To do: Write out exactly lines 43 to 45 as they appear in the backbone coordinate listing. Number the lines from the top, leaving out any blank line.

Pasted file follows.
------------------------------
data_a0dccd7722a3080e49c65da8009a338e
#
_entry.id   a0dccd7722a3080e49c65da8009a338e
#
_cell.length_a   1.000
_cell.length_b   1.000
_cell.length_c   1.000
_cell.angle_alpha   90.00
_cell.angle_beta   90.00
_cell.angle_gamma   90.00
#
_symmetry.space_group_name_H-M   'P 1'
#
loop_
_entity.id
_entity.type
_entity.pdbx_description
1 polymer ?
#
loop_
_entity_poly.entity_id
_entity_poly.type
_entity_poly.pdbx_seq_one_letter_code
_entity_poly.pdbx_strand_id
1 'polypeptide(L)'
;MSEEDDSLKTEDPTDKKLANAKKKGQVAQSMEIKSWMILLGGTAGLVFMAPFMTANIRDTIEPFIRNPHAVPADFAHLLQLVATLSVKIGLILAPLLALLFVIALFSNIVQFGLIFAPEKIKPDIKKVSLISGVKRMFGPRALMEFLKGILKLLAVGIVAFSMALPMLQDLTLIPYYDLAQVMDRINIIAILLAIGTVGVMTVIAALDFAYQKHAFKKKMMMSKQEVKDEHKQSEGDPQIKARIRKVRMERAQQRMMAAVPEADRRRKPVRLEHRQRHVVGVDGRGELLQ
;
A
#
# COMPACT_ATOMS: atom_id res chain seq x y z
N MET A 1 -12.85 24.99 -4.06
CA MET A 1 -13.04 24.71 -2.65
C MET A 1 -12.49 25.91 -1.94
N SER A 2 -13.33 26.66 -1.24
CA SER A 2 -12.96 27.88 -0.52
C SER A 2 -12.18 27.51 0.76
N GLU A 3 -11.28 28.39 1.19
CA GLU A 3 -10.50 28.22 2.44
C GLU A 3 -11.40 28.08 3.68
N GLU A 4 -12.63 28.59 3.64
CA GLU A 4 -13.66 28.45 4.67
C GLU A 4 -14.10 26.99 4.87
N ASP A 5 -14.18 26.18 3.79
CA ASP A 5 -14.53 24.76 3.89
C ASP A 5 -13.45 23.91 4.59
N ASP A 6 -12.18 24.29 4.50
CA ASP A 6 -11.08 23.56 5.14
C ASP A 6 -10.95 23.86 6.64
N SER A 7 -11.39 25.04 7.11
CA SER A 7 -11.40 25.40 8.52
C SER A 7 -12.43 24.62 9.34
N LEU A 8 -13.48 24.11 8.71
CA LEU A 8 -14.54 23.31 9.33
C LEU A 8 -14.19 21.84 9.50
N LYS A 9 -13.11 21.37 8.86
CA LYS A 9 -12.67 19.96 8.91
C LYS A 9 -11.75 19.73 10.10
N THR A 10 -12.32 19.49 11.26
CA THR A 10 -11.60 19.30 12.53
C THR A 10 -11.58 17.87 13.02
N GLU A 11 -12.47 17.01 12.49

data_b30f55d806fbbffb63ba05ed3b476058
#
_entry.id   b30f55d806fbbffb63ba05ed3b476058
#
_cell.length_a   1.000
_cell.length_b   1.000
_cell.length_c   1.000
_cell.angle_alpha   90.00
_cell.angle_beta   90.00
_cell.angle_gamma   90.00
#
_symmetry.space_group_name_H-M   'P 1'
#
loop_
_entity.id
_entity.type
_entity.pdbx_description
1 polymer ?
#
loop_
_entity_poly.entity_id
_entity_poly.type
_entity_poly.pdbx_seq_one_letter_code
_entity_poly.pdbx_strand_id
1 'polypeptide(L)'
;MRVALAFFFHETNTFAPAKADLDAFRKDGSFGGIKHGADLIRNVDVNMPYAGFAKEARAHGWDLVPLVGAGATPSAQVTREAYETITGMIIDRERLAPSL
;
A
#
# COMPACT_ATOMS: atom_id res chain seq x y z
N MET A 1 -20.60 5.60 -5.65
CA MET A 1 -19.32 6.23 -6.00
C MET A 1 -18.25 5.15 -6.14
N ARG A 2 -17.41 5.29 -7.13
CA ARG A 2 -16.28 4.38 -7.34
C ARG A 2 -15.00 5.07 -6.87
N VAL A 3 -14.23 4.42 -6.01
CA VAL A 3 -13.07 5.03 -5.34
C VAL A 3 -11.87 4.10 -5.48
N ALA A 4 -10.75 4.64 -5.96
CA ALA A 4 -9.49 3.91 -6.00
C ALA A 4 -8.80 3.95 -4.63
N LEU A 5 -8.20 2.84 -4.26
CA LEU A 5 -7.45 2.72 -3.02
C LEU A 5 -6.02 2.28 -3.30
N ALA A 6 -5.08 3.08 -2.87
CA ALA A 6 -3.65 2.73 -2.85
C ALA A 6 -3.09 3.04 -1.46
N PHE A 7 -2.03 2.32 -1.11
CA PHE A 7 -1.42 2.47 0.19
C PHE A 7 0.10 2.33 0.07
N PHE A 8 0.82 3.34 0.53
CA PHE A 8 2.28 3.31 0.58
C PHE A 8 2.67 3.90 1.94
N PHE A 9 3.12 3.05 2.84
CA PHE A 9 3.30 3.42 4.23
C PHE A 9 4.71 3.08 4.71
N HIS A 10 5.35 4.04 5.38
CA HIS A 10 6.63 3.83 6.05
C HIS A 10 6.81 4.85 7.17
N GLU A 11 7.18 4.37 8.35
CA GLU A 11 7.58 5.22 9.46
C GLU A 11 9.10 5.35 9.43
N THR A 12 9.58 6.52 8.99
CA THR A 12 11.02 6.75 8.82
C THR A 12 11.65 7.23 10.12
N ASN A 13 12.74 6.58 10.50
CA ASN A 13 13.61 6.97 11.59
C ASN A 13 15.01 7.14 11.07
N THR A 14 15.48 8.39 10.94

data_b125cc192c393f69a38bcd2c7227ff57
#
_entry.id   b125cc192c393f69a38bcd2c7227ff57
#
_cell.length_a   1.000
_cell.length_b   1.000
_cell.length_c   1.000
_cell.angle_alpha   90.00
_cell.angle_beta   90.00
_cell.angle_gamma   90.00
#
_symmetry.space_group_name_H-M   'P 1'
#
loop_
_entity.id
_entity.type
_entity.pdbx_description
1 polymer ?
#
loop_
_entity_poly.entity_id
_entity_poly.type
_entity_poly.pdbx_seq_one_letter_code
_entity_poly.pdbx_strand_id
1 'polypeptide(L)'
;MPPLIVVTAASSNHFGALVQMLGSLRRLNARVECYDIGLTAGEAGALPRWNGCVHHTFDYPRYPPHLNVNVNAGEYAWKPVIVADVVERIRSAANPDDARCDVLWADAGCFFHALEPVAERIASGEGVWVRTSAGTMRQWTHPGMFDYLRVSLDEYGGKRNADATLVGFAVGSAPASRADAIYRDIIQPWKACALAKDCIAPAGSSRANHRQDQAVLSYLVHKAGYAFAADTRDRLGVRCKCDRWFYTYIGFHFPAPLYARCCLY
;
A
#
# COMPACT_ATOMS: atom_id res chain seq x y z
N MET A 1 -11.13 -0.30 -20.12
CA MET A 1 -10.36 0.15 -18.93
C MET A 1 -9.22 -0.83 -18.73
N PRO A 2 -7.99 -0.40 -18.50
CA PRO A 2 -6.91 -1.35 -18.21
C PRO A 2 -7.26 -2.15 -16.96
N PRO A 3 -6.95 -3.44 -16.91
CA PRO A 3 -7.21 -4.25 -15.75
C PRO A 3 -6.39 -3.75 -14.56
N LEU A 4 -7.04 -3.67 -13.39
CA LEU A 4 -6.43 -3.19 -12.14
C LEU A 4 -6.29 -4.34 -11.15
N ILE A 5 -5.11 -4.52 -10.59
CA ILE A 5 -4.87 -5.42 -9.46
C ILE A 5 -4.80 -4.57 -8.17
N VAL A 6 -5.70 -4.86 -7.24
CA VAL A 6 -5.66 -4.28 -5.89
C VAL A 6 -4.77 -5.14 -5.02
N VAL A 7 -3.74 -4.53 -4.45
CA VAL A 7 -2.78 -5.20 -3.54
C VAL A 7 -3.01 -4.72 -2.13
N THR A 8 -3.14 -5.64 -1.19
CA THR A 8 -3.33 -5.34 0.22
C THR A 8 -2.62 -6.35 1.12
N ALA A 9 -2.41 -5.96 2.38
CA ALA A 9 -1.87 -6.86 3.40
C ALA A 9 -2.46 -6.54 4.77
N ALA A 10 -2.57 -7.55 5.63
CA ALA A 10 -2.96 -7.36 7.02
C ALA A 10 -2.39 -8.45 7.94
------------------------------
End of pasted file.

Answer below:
N ASP A 5 -14.18 26.18 3.79
CA ASP A 5 -14.53 24.76 3.89
C ASP A 5 -13.45 23.91 4.59